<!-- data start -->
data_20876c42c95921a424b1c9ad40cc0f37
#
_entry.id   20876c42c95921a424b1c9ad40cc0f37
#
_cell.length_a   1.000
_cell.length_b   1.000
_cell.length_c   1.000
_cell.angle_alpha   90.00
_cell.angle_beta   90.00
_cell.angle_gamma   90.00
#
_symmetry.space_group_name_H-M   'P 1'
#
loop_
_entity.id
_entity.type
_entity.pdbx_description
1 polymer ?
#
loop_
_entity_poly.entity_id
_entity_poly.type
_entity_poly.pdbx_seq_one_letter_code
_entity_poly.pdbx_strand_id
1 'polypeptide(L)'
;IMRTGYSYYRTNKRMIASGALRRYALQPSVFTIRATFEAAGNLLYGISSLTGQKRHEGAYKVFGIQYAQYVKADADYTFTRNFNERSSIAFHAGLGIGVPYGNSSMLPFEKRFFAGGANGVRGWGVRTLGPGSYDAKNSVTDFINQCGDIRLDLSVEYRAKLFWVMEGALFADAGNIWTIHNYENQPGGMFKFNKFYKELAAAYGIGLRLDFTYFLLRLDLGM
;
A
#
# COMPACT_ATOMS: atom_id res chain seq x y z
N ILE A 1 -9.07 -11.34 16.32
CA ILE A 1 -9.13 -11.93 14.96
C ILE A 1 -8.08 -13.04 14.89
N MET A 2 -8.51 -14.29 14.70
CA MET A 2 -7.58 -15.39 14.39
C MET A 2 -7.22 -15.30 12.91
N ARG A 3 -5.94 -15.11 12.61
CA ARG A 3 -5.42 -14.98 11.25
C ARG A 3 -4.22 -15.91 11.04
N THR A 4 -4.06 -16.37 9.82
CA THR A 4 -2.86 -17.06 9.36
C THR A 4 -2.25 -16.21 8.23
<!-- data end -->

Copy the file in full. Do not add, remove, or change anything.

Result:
data_20876c42c95921a424b1c9ad40cc0f37
#
_entry.id   20876c42c95921a424b1c9ad40cc0f37
#
_cell.length_a   1.000
_cell.length_b   1.000
_cell.length_c   1.000
_cell.angle_alpha   90.00
_cell.angle_beta   90.00
_cell.angle_gamma   90.00
#
_symmetry.space_group_name_H-M   'P 1'
#
loop_
_entity.id
_entity.type
_entity.pdbx_description
1 polymer ?
#
loop_
_entity_poly.entity_id
_entity_poly.type
_entity_poly.pdbx_seq_one_letter_code
_entity_poly.pdbx_strand_id
1 'polypeptide(L)'
;IMRTGYSYYRTNKRMIASGALRRYALQPSVFTIRATFEAAGNLLYGISSLTGQKRHEGAYKVFGIQYAQYVKADADYTFTRNFNERSSIAFHAGLGIGVPYGNSSMLPFEKRFFAGGANGVRGWGVRTLGPGSYDAKNSVTDFINQCGDIRLDLSVEYRAKLFWVMEGALFADAGNIWTIHNYENQPGGMFKFNKFYKELAAAYGIGLRLDFTYFLLRLDLGM
;
A
#
# COMPACT_ATOMS: atom_id res chain seq x y z
N ILE A 1 -9.07 -11.34 16.32
CA ILE A 1 -9.13 -11.93 14.96
C ILE A 1 -8.08 -13.04 14.89
N MET A 2 -8.51 -14.29 14.70
CA MET A 2 -7.58 -15.39 14.39
C MET A 2 -7.22 -15.30 12.91
N ARG A 3 -5.94 -15.11 12.61
CA ARG A 3 -5.42 -14.98 11.25
C ARG A 3 -4.22 -15.91 11.04
N THR A 4 -4.06 -16.37 9.82
CA THR A 4 -2.86 -17.06 9.36
C THR A 4 -2.25 -16.21 8.23